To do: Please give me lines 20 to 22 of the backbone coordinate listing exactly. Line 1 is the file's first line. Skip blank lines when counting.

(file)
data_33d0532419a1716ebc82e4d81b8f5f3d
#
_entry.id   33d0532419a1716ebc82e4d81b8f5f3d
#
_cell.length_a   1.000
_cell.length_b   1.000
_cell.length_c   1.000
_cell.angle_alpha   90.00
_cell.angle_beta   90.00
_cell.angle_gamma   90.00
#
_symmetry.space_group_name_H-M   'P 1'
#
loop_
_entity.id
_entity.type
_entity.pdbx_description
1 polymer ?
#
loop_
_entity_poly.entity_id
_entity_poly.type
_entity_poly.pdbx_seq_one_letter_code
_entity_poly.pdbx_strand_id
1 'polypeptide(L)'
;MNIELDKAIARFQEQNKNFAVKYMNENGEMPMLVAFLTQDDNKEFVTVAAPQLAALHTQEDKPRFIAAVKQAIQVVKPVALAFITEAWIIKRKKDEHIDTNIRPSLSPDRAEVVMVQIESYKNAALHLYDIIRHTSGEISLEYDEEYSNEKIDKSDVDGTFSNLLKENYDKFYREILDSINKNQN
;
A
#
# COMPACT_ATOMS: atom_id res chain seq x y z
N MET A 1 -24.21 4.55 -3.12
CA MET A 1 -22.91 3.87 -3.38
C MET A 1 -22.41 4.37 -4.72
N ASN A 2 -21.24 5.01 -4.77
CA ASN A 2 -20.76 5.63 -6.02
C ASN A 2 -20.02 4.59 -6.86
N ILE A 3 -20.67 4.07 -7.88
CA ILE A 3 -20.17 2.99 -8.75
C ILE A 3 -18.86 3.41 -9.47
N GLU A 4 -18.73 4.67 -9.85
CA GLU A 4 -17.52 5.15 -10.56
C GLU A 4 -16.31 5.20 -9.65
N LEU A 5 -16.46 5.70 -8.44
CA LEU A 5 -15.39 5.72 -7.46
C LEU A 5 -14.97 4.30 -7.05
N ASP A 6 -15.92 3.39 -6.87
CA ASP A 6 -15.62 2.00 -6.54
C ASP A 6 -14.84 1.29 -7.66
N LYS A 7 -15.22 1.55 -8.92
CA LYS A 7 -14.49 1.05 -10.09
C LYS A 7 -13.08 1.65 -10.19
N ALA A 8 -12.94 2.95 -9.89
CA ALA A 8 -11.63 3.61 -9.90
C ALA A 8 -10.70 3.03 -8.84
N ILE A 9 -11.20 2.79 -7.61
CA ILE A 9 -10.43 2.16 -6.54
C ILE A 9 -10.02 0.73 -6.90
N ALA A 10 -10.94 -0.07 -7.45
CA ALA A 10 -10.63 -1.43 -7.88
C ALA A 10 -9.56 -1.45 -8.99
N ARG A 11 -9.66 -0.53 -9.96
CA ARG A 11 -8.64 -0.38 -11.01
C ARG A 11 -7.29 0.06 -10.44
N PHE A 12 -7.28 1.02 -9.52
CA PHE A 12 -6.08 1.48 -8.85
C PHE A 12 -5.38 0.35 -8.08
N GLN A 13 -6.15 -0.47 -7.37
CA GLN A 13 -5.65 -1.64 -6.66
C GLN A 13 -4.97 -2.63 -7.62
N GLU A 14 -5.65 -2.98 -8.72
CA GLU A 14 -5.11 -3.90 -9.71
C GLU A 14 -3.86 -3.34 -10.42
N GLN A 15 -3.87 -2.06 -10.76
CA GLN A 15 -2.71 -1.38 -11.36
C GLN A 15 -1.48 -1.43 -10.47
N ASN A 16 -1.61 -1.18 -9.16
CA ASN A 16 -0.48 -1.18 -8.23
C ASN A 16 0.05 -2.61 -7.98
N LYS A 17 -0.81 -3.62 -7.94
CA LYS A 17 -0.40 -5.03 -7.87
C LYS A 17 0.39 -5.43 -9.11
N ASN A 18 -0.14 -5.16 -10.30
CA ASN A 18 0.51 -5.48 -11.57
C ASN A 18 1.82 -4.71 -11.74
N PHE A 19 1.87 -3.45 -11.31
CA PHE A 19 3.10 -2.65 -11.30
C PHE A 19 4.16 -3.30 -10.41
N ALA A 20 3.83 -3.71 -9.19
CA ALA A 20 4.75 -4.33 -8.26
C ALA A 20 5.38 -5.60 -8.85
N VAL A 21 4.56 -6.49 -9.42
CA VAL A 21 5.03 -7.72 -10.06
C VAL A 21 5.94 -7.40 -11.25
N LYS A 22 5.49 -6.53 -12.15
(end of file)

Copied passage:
loop_
_entity_poly.entity_id
_entity_poly.type